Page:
Date of Award
Capstone - Open Access
Master of Education (MEd)
Current standards and interpretations of professionalism have historically been rooted and sustained through the ideology and mechanisms of white supremacy culture. The irrevocable implications of white supremacy culture and the anti-black sentiments that stem from it generate complex, layered, and damaging standards of professionalism for African Americans. These standards as they exist, are a reflection of white superiority and deem the presence and contributions of African Americans in the workplace as subservient, causing contemptuous ramifications in all aspects of their lives. A two-hour virtual networking event was developed and implemented with an audience of black professionals and professionals of color from ranging career fields to offer a communal focused space in which they could actively and freely express experiences of racism and encounters of white supremacy culture and anti-blackness as it involuntarily occurs. The event goal sought to showcase visibility and determine if networking, story-telling, and communal collaboration amongst African American and people of color professionals could foster individual and community consciousness that would cultivate calls to action against white supremacy culture and anti-black sentiments in the workplace. Findings suggest that storytelling and open discussion is valuable and productive in increasing confidence, knowledge, and the likelihood of engagement in advocacy around the presented topics. The evidence reveals the necessity of increased intimate black focused spaces and dialogue amongst professionals of color to transcend and eradicate deep-rooted causes and effects of white supremacy culture; to redefine and re-establish value and power in black life and engagement in all levels of society.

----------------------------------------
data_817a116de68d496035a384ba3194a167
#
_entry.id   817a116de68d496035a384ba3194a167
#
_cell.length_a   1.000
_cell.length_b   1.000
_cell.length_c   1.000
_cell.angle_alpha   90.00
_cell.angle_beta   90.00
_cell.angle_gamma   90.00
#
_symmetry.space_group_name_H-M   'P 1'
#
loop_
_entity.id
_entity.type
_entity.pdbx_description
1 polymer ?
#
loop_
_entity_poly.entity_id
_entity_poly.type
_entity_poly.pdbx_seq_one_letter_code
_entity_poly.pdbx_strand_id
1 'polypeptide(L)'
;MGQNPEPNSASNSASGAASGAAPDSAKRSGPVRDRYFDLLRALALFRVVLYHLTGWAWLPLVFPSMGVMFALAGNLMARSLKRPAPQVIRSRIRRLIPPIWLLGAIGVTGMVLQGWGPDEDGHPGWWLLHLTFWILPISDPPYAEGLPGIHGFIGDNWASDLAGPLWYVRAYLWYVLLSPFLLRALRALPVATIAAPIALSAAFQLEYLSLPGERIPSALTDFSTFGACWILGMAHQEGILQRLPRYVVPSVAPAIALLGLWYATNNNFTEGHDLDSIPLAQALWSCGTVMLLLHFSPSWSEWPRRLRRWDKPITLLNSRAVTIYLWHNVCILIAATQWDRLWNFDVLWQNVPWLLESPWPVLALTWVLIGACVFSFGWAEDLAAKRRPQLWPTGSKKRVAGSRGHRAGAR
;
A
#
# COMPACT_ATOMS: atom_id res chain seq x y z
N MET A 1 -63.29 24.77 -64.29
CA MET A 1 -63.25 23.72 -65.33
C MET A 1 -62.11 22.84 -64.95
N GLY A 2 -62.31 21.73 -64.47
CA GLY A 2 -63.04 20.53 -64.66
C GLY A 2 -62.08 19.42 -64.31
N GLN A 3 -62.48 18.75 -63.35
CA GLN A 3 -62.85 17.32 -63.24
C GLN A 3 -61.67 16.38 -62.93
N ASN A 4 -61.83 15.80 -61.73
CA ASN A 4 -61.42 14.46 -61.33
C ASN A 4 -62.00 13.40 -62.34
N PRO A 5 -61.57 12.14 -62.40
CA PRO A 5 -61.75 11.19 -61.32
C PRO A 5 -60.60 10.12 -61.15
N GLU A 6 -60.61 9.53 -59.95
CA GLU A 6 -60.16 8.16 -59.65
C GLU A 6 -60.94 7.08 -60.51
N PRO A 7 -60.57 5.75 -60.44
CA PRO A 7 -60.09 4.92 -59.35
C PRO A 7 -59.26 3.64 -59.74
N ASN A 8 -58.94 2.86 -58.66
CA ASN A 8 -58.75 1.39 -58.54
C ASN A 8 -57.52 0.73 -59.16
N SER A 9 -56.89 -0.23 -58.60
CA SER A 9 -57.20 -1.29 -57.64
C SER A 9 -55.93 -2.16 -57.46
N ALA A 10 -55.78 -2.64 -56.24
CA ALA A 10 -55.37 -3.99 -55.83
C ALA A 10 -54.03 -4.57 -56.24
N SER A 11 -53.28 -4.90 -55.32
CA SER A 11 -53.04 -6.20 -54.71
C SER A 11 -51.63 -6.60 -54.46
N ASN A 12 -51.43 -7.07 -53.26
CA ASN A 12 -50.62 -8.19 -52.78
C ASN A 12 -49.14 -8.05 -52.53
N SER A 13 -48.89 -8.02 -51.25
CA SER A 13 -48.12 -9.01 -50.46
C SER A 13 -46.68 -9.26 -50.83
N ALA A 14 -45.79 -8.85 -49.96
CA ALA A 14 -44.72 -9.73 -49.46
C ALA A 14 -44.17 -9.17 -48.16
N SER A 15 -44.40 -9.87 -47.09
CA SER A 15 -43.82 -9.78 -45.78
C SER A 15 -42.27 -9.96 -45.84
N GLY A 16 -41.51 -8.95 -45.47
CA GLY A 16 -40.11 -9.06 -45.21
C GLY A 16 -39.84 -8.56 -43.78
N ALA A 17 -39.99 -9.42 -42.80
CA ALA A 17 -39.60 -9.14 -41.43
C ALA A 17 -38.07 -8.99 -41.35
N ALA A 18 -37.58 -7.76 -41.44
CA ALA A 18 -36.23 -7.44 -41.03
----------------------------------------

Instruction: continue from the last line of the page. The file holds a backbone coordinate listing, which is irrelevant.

Lawrence, Tiana, "Conceptualizing Professionalism for African Americans: Transcending the Detrimental Implications of White Supremacy Culture and Anti-Black Sentiments in the Workplace" (2021). Community Engagement Student Work. 59.